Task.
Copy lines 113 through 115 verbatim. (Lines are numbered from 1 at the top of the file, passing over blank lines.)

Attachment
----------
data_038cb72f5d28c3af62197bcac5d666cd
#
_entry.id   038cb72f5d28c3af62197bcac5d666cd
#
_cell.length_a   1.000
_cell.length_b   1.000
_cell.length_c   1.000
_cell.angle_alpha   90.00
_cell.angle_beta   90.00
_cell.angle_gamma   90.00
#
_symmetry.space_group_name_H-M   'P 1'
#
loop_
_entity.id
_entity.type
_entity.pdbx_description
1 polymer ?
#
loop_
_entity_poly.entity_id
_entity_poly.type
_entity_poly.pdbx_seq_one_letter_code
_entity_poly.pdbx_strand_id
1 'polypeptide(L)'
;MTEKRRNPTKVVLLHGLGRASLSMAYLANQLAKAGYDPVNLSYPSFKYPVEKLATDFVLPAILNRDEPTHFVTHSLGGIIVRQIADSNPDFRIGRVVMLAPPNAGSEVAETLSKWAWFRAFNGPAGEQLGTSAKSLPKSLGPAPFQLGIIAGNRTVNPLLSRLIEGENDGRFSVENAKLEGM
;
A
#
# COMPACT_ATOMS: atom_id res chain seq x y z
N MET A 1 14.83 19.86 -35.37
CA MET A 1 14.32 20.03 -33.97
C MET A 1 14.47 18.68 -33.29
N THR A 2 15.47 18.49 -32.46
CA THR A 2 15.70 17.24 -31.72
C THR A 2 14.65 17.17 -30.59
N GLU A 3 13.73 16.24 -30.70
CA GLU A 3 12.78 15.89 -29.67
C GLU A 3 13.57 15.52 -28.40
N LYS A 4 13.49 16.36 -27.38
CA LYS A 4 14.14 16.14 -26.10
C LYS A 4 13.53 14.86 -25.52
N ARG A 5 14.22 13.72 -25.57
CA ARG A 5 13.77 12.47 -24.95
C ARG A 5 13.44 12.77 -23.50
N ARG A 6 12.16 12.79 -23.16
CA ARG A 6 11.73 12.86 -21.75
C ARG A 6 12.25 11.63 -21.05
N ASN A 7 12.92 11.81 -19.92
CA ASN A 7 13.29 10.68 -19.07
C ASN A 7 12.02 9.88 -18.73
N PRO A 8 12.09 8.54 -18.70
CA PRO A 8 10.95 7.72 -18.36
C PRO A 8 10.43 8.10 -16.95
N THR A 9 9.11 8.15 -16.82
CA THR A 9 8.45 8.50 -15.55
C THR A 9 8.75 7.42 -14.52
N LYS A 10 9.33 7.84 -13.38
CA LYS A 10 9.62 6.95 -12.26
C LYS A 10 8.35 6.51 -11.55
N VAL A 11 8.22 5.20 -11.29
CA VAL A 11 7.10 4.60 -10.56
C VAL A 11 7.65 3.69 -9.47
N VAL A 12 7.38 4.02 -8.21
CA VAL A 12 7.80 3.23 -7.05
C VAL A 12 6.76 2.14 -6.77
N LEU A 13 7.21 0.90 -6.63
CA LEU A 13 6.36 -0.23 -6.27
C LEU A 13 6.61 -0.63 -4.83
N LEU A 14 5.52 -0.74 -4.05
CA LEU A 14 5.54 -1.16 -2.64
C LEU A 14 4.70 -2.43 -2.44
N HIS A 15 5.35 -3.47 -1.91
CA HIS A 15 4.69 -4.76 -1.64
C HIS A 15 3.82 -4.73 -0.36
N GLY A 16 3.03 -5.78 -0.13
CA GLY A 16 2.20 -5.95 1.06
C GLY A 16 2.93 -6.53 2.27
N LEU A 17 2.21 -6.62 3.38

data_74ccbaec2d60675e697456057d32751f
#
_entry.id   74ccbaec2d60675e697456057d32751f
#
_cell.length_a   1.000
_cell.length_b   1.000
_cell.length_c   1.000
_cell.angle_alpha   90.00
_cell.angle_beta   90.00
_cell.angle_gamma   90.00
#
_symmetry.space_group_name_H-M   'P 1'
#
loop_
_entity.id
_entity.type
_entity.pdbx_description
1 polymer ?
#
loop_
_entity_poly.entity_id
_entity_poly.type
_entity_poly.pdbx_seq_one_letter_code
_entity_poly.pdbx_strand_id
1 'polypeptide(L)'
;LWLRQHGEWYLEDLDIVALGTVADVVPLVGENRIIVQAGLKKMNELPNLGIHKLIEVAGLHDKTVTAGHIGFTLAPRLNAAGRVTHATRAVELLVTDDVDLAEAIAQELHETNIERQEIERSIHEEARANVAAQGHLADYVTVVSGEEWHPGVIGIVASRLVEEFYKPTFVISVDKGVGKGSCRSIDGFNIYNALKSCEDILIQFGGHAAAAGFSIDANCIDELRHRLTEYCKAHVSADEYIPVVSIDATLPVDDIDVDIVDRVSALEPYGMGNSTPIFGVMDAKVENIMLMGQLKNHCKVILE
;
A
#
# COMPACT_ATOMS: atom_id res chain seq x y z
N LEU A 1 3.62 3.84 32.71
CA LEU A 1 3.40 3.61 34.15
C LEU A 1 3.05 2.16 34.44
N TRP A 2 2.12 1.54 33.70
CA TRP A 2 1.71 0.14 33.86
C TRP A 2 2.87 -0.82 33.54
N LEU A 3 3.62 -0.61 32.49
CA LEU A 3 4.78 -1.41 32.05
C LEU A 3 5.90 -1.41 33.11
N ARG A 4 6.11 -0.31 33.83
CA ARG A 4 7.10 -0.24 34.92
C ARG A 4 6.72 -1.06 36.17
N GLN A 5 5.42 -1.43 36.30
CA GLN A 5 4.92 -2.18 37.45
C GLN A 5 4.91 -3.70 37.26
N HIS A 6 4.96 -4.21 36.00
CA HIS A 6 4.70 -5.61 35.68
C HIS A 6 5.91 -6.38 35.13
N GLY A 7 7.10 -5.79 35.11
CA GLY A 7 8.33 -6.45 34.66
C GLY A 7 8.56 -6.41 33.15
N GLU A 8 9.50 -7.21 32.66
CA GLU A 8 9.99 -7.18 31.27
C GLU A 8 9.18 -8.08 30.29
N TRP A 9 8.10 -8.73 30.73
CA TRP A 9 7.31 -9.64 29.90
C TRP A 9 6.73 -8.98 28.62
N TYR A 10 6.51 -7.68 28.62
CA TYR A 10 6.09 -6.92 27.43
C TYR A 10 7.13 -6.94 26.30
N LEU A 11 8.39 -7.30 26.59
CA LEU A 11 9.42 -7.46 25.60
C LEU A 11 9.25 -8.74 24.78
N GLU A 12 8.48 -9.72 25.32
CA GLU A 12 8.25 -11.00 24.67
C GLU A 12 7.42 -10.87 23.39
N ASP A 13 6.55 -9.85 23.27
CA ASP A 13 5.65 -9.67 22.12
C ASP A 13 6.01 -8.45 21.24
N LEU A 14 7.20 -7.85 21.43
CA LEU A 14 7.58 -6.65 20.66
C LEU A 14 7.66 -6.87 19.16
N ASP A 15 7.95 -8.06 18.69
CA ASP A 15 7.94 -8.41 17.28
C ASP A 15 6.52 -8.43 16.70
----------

N TRP A 2 2.12 1.54 33.70
CA TRP A 2 1.71 0.14 33.86
C TRP A 2 2.87 -0.82 33.54